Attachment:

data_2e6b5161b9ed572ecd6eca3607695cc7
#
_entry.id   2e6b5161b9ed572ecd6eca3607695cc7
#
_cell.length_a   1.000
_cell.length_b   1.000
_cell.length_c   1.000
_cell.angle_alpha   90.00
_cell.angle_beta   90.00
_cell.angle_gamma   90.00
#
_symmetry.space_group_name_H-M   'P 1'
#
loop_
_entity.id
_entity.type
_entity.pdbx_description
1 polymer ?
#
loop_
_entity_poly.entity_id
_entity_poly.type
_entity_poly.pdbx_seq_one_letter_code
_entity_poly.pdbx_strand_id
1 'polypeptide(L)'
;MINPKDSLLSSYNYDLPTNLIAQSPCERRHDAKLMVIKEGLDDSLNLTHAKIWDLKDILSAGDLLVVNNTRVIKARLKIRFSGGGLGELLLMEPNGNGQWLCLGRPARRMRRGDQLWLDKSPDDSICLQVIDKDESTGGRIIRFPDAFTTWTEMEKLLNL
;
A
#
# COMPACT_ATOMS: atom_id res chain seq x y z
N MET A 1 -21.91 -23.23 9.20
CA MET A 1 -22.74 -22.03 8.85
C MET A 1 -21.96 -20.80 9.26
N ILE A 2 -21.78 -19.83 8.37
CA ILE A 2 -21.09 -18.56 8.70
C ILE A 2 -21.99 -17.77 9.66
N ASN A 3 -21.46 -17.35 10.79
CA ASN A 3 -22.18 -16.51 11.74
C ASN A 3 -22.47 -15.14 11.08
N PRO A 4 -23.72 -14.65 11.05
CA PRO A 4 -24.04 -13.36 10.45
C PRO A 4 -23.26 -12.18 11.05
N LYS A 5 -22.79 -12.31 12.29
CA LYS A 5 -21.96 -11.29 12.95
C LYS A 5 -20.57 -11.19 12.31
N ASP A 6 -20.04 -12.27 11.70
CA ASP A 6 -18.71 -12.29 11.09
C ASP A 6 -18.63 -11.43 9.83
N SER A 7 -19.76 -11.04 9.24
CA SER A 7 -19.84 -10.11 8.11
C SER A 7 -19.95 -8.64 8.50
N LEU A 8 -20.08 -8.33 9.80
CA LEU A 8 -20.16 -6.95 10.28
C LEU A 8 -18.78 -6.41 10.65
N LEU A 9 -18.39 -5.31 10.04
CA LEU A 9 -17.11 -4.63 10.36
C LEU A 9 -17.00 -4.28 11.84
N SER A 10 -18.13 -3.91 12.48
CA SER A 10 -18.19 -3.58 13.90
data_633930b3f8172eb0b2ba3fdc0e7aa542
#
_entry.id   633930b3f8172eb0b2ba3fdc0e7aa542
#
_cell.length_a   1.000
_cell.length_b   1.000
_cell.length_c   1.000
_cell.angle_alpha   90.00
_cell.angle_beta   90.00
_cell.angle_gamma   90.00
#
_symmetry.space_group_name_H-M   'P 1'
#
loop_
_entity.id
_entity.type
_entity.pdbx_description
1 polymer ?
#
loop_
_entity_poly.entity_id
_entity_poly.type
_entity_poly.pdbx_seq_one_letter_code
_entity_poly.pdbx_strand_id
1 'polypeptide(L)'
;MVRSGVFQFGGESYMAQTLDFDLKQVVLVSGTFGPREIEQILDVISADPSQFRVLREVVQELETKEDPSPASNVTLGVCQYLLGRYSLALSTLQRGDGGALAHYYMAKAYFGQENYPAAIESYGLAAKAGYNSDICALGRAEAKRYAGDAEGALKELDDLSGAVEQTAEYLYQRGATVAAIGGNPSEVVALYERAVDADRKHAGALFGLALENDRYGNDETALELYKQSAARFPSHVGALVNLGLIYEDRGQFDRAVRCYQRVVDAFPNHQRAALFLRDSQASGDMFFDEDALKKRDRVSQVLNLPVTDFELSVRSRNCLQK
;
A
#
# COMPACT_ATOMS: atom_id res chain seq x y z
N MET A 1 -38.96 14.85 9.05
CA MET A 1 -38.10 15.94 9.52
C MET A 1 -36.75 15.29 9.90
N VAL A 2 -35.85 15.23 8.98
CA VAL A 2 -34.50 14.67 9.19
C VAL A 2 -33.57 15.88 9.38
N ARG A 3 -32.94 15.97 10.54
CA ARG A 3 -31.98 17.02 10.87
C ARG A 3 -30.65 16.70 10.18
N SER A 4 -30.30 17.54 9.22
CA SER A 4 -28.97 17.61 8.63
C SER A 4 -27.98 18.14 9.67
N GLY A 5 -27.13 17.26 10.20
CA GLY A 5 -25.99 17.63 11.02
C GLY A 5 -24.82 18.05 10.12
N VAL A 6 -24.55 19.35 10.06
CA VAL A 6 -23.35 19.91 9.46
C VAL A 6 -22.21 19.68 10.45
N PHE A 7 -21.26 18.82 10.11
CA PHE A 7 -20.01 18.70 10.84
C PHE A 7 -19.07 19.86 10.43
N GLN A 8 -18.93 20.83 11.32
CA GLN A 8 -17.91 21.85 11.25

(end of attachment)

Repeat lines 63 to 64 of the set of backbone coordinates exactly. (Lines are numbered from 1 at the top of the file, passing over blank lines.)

#
_cell.length_a   1.000